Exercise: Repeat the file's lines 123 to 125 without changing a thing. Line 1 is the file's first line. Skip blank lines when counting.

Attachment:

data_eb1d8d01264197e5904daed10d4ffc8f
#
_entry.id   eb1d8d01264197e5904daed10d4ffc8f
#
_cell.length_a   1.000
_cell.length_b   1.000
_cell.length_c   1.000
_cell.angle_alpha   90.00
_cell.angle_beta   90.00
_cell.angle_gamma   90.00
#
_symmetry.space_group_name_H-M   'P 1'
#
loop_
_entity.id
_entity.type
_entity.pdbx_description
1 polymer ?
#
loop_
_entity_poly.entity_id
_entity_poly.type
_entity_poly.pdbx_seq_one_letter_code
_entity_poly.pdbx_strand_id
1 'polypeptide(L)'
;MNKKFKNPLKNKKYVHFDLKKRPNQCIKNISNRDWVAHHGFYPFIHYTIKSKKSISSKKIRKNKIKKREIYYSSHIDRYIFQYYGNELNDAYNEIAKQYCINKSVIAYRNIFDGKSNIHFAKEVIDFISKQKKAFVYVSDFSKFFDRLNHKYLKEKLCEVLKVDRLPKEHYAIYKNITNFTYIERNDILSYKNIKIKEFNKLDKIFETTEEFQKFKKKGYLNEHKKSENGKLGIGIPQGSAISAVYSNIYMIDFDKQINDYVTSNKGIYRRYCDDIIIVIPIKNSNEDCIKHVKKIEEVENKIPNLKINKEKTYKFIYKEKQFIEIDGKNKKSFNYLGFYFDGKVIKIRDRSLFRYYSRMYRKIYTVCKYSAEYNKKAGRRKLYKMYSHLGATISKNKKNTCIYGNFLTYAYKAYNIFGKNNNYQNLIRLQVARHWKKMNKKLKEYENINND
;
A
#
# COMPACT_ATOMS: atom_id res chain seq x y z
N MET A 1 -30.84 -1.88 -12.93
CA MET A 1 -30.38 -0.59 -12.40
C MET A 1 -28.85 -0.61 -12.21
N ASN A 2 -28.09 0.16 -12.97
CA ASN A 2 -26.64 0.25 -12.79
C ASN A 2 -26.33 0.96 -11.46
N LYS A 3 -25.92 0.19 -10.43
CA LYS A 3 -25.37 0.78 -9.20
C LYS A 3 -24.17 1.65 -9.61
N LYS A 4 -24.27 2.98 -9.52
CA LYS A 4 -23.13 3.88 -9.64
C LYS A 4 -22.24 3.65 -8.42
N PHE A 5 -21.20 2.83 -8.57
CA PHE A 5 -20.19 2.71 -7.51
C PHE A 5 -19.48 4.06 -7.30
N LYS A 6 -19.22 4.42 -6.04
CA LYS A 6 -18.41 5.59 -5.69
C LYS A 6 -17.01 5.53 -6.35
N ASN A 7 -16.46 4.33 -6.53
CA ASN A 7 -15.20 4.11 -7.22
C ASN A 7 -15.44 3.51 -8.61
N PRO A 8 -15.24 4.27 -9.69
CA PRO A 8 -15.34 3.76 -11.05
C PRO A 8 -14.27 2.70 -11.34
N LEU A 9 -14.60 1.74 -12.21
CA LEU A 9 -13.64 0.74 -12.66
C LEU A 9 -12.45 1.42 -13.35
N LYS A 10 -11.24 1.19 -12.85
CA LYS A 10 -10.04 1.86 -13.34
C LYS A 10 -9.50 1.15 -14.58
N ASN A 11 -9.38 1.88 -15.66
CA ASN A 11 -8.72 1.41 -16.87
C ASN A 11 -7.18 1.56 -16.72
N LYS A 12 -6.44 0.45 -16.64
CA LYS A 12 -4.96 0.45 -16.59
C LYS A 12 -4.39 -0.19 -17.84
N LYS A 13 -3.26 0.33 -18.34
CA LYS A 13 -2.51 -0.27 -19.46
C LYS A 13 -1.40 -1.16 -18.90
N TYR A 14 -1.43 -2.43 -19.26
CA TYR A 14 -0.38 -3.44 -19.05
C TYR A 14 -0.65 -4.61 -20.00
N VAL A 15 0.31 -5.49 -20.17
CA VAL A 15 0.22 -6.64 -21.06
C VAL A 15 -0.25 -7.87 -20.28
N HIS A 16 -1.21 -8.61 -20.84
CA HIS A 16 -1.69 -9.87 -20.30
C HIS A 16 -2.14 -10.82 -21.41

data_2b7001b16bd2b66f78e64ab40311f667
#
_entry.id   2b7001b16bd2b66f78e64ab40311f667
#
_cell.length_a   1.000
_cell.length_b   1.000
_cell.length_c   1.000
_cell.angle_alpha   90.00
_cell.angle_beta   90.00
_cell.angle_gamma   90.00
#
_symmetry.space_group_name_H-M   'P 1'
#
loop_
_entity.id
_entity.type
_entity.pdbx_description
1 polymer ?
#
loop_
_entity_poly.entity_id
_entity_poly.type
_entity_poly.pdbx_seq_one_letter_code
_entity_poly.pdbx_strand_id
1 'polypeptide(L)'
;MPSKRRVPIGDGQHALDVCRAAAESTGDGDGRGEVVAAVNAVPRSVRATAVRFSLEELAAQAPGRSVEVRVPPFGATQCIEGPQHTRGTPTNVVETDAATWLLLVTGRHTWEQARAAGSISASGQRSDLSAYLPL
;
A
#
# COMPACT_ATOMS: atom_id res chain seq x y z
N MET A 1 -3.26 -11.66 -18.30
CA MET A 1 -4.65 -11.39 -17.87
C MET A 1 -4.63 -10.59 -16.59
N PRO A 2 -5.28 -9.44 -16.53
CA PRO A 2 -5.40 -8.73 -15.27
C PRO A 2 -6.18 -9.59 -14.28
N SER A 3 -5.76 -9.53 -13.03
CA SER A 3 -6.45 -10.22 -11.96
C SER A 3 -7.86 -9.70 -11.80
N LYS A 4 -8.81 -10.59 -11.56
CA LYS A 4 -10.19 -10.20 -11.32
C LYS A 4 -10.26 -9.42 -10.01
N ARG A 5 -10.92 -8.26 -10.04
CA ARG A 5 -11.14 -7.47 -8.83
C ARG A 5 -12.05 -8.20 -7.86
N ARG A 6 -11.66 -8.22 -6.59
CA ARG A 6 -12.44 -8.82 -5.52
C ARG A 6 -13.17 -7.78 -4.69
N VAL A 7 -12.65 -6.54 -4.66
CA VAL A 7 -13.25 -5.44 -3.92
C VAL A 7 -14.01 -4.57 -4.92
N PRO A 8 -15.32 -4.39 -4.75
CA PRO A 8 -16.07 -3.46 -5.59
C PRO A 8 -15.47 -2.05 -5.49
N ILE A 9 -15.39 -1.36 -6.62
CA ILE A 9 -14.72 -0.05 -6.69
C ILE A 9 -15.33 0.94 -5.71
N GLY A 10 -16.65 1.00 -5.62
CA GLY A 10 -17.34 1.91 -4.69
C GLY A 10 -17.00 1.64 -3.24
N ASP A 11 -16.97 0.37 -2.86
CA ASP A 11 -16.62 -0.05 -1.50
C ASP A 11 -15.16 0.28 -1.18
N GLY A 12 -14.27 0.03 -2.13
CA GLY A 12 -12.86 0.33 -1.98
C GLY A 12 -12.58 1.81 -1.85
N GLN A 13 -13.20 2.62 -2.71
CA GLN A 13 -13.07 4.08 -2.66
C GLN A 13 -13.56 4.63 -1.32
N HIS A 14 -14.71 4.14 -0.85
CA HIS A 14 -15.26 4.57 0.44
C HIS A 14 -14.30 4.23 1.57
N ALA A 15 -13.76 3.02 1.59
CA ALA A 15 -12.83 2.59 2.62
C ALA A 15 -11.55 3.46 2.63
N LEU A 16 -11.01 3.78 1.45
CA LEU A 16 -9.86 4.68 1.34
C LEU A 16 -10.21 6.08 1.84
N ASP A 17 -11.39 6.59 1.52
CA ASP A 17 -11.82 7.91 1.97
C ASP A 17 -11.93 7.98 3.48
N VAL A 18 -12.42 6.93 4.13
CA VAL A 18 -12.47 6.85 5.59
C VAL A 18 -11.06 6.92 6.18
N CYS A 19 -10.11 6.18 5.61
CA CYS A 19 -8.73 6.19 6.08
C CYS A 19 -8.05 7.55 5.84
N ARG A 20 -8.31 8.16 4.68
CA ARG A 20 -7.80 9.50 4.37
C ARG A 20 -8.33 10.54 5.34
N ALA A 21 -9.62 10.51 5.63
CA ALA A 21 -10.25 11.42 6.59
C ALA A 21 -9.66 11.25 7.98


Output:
C ARG A 5 -12.05 -8.20 -7.86
N ARG A 6 -11.66 -8.22 -6.59
CA ARG A 6 -12.44 -8.82 -5.52